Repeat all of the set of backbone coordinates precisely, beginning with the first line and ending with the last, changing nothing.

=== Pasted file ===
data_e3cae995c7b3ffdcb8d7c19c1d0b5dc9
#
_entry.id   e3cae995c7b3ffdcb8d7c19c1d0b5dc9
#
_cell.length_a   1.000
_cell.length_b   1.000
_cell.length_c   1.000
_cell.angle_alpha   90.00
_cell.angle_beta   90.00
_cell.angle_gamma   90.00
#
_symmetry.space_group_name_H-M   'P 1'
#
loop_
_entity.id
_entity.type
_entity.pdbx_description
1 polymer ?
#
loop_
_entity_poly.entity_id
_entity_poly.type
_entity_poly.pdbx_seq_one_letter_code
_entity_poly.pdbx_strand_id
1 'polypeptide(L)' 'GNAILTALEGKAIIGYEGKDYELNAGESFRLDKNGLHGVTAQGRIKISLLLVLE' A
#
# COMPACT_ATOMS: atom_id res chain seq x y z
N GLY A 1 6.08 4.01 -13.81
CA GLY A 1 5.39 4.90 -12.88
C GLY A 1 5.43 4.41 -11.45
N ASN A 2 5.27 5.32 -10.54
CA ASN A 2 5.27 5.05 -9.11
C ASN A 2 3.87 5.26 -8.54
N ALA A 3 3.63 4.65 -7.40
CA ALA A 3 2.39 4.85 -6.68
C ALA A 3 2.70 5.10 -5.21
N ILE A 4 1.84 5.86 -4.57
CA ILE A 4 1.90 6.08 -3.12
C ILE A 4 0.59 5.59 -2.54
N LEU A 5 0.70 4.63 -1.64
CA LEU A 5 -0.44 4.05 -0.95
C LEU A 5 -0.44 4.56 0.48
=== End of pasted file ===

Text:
data_e3cae995c7b3ffdcb8d7c19c1d0b5dc9
#
_entry.id   e3cae995c7b3ffdcb8d7c19c1d0b5dc9
#
_cell.length_a   1.000
_cell.length_b   1.000
_cell.length_c   1.000
_cell.angle_alpha   90.00
_cell.angle_beta   90.00
_cell.angle_gamma   90.00
#
_symmetry.space_group_name_H-M   'P 1'
#
loop_
_entity.id
_entity.type
_entity.pdbx_description
1 polymer ?
#
loop_
_entity_poly.entity_id
_entity_poly.type
_entity_poly.pdbx_seq_one_letter_code
_entity_poly.pdbx_strand_id
1 'polypeptide(L)' 'GNAILTALEGKAIIGYEGKDYELNAGESFRLDKNGLHGVTAQGRIKISLLLVLE' A
#
# COMPACT_ATOMS: atom_id res chain seq x y z
N GLY A 1 6.08 4.01 -13.81
CA GLY A 1 5.39 4.90 -12.88
C GLY A 1 5.43 4.41 -11.45
N ASN A 2 5.27 5.32 -10.54
CA ASN A 2 5.27 5.05 -9.11
C ASN A 2 3.87 5.26 -8.54
N ALA A 3 3.63 4.65 -7.40
CA ALA A 3 2.39 4.85 -6.68
C ALA A 3 2.70 5.10 -5.21
N ILE A 4 1.84 5.86 -4.57
CA ILE A 4 1.90 6.08 -3.12
C ILE A 4 0.59 5.59 -2.54
N LEU A 5 0.70 4.63 -1.64
CA LEU A 5 -0.44 4.05 -0.95
C LEU A 5 -0.44 4.56 0.48